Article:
With a “heavy lifting” deal like this that involves multi-country data center consolidation and migrating very large mission-critical workloads, using automation for a lot of the apps discovery, onto hybrid clouds at a global scale, with enterprise class services across the cloud-enabled data centers, and supported by multi-lingual, multi-region service desks - - - there are very few vendors globally who can really take on this type and scale of transformational outsource. Being a safe pair of hands is absolutely critical in these deals, as is having the necessary toolset to facilitate the transformation in architecture.

IBM and HP have been investing heavily on building global cloud data center capabilities (and, indeed continue to do so) and are now starting to reap the benefits.

IBM recently announced large IaaS deals with the likes of Anthem ($500m), WPP ($1.2bn) and ABN MRO (multi-billion).

And HP is signing several other deals in the hundreds of millions, some of which will be announced shortly. It claims to have a very strong pipeline of large IT infrastructure management opportunities involving a migration to a hybrid cloud environment –- and also to be able to compete much better than it used to for smaller-scale end user outsourcing opportunities.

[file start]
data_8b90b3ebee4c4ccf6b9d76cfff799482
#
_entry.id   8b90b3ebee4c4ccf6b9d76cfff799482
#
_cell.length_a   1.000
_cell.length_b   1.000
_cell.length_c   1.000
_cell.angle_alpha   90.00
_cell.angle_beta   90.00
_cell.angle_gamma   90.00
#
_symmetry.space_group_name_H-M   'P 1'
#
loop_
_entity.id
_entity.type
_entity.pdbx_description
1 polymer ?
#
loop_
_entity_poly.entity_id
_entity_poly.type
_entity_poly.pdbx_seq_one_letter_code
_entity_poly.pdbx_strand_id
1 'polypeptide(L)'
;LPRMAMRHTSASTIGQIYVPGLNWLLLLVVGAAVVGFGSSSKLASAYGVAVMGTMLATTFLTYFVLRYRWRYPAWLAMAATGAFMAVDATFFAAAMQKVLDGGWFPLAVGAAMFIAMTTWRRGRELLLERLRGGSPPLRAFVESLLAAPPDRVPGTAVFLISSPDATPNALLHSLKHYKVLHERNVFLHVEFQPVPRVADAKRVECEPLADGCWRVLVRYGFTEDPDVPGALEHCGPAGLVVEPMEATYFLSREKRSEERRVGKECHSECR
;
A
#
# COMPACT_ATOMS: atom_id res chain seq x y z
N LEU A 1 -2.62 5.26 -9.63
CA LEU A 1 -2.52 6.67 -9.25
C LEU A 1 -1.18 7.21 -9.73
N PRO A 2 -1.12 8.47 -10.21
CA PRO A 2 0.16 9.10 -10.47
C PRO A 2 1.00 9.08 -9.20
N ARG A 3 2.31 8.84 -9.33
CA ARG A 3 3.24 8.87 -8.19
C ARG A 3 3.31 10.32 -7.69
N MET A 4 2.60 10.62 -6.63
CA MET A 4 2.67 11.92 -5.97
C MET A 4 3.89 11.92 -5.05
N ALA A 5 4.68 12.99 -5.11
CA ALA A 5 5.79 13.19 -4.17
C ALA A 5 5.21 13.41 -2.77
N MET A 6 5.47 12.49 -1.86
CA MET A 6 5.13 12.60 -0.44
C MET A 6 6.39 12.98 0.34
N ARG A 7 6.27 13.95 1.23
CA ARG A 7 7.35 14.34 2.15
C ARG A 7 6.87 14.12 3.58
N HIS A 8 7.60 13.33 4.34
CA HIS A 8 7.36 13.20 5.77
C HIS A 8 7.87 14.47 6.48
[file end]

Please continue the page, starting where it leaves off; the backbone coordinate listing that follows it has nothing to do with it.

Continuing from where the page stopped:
So where recent years have been marked by the rise of the competition from IOSPs (notably HCL, Wipro, TCS, and Infosys) in infrastructure management recompetes, we are now seeing a return of Big Infrastructure Outsourcing with large multi-nationals migrating to the cloud, often in order to be able to drive a digital agenda across their core production applications. And here the Big Boys with the requisite global cloud data center estate, the cloud automation tools, and the network management capability will once again be the victors.

This is perhaps why, with less than stellar quarterly results recently, IBM Global Services and HP Enterprise Services can be fairly bullish about the future. While cloud may have started in relatively safe areas such as in support of the end-user workplace and IT development environments, multinationals in sectors such as banking and telecoms are now increasingly looking at moving to hybrid cloud environments to support their digital agendas across their major business portfolios.

(Coincidentally, both HP ES and IBM GS have been focusing on realigning their BPO portfolios recently, but both appear to continue to struggle with their enterprise applications outsourcing businesses…)

(see also here)